9th July 2020

Major publishing houses including HarperCollins and Penguin are suing the non-profit Internet Archive for its National Emergency Library, set up to provide access to books during the COVID-19 shutdown. The Authors Guild has supported the publishers’ copyright action.

  • The non-profit Internet Archive set up the temporary National Emergency Library during shutdown to give access to books for researchers and students
  • Major publishers, supported by the Authors Guild are now suing Internet Archive for copyright infringements
  • This dispute is a test case for copyright law’s role during a pandemic
  • International support for Internet Archive and its emergency library

The Internet Archive has countered that the complaint attacks the ‘concept of any library owning and lending digital books, challenging what a library is in the digital world’.

“The dispute provides a unique test case for the role of copyright law during a public health pandemic’,” says QUT Intellectual Property Professor Matthew Rimmer from QUT Faculty of Law.

Professor Rimmer said the National Emergency Library was intended to provide a public service with a temporary collection of books to support remote teaching, research activities etc while universities, schools and libraries were closed.

“The publishers allege that the Internet Archive is engaged in ‘wilful mass copyright infringements … without any licence or payment to authors or publishers’,” Professor Rimmer said.

“The legal case will no doubt raise issues about library exceptions under copyright law and rules about lending.

“Internet Archive founder Brewster Kahle maintains: ‘as a library, the Internet Archive acquires books and lends them, as libraries have always done’ and ‘publishers suing libraries for lending books, in this case protected digitized versions, while schools and libraries are closed, is not in anyone’s interest’.”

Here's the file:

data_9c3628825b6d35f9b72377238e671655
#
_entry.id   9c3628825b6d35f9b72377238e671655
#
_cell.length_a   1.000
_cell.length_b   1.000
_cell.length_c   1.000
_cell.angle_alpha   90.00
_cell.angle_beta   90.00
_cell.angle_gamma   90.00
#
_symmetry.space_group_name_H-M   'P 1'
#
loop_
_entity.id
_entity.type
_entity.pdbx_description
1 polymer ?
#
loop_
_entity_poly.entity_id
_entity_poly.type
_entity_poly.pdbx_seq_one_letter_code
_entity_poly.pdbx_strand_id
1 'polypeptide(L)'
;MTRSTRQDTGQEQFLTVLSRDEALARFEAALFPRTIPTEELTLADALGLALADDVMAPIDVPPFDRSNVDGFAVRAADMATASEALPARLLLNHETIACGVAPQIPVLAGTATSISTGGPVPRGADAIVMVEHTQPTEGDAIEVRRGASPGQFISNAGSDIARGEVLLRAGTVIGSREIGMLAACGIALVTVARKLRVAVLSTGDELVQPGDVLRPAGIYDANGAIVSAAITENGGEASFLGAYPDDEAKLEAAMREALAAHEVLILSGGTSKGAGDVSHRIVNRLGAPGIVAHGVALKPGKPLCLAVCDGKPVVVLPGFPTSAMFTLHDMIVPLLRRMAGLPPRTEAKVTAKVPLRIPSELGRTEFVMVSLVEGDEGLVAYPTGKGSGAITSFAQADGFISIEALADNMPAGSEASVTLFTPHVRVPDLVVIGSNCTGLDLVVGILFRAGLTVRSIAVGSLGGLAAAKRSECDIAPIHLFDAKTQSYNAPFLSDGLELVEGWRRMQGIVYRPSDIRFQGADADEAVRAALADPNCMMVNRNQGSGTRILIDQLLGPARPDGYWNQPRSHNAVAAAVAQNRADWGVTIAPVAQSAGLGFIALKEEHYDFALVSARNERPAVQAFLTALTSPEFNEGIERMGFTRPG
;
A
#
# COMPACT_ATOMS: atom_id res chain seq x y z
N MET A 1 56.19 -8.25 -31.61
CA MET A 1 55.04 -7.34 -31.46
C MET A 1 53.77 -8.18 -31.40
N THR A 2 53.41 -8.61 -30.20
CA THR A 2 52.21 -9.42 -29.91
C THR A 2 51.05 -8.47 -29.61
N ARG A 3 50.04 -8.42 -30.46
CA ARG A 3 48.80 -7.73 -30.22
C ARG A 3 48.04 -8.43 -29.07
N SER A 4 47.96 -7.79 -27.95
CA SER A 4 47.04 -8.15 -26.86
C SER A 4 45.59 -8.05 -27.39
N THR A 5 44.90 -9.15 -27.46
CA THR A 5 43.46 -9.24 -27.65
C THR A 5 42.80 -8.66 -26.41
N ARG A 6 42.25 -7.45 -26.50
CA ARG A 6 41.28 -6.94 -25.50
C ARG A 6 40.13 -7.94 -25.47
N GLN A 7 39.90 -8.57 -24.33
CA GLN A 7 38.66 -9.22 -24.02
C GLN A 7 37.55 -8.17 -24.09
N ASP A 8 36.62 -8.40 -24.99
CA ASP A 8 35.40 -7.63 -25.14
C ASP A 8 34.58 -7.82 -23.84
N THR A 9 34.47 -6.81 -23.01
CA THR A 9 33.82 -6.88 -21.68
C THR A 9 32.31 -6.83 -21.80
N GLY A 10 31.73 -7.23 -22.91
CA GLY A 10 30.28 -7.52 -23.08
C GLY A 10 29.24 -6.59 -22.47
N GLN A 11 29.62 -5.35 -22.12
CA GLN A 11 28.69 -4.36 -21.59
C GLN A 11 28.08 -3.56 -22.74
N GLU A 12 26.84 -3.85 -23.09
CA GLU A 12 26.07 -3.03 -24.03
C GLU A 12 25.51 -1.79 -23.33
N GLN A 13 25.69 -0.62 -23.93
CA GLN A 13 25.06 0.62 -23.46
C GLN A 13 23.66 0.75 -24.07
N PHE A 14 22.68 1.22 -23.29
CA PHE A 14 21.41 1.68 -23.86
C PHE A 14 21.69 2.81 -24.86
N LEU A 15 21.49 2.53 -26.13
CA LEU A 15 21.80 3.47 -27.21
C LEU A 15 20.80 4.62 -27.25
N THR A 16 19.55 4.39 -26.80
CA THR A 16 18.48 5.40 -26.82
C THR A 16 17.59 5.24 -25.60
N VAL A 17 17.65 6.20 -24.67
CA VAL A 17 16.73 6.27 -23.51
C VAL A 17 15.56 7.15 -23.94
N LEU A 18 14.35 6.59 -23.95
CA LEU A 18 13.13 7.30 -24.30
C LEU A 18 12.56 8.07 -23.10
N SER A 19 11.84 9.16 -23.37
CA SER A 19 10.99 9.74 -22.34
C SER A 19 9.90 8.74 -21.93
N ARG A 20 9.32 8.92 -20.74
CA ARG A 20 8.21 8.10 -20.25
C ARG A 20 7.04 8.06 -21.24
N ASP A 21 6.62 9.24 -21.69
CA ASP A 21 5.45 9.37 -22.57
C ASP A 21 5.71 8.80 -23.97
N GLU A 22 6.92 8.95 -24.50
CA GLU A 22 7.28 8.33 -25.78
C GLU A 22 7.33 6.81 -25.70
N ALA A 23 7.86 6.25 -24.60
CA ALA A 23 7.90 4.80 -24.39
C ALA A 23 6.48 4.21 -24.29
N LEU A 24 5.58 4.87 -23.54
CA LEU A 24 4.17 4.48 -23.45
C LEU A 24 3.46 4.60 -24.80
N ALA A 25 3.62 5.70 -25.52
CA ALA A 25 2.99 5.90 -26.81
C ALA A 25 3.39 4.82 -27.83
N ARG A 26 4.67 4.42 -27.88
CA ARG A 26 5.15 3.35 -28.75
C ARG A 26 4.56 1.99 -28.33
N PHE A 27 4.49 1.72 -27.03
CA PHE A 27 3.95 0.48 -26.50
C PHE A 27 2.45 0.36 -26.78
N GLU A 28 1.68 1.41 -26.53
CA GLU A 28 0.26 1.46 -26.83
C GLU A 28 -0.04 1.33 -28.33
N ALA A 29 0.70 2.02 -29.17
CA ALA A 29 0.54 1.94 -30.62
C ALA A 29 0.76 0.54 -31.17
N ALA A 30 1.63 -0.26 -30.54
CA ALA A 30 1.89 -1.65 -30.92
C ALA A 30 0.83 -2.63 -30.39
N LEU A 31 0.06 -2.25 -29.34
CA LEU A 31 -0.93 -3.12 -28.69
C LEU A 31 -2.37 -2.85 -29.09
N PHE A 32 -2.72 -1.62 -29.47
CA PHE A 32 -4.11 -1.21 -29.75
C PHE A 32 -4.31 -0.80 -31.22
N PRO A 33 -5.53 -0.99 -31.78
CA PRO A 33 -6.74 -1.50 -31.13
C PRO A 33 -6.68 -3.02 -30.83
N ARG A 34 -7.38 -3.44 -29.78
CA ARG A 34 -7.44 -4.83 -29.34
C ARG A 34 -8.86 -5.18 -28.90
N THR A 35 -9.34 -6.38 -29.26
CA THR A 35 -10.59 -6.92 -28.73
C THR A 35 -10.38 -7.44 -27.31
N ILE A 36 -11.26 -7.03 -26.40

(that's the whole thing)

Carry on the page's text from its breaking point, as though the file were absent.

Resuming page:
Professor Rimmer said the conflict between publishers and the Internet Archive would raise larger questions about the defence of fair use under copyright law in the United States.

The fair use precedent of the long-running Google Books litigation will have a bearing on the case but the dispute raises some new questions in intellectual property law.

“In response to the lawsuit, the Internet Archive said that the National Emergency Library would close early. Nonetheless, the concern is that this lawsuit could bankrupt the non-profit Internet Archive library which plays an important part in documenting and archiving the world wide web,” he said.

“A number of its services like the Wayback Machine are invaluable and indispensable in tracing the history and the present of the Internet.”

Professor Rimmer said there was a need to think about the role of intellectual property during public health emergencies.

He said support and commentary for expanded copyright flexibilities during COVID-19 had come from:

  • US library copyright specialists who made a public statement on fair use and emergency remote teaching and research
  • Harvard University librarian and lawyer Kyle Courtney has argued that libraries do not need permission to lend books
  • Canadian law academics Professor Sam Trosow and Lisa Macklem have opened a discussion about copyright law and fair dealing in a pandemic
  • In the UK, Dr Emily Hudson and Dr Paul Wragg proposed copyright law and education during the COVID-19 pandemic
  • In the EU, Communia has said that ‘exceptions and limitations to copyright should support education, research and other public interest activities that need to take place remotely during emergencies that fundamentally disrupt the normal organization of society.

Professor Rimmer said the controversy should spur the revisiting of copyright law reform recommendations of the Australian Law Reform Commission and the Productivity Commission.

QUT Media contacts: Niki Widdowson, 07 3138 2999 or n.widdowson@qut.edu.au.

After hours: Rose Trapnell, 0407 585 901 or media@qut.edu.au.

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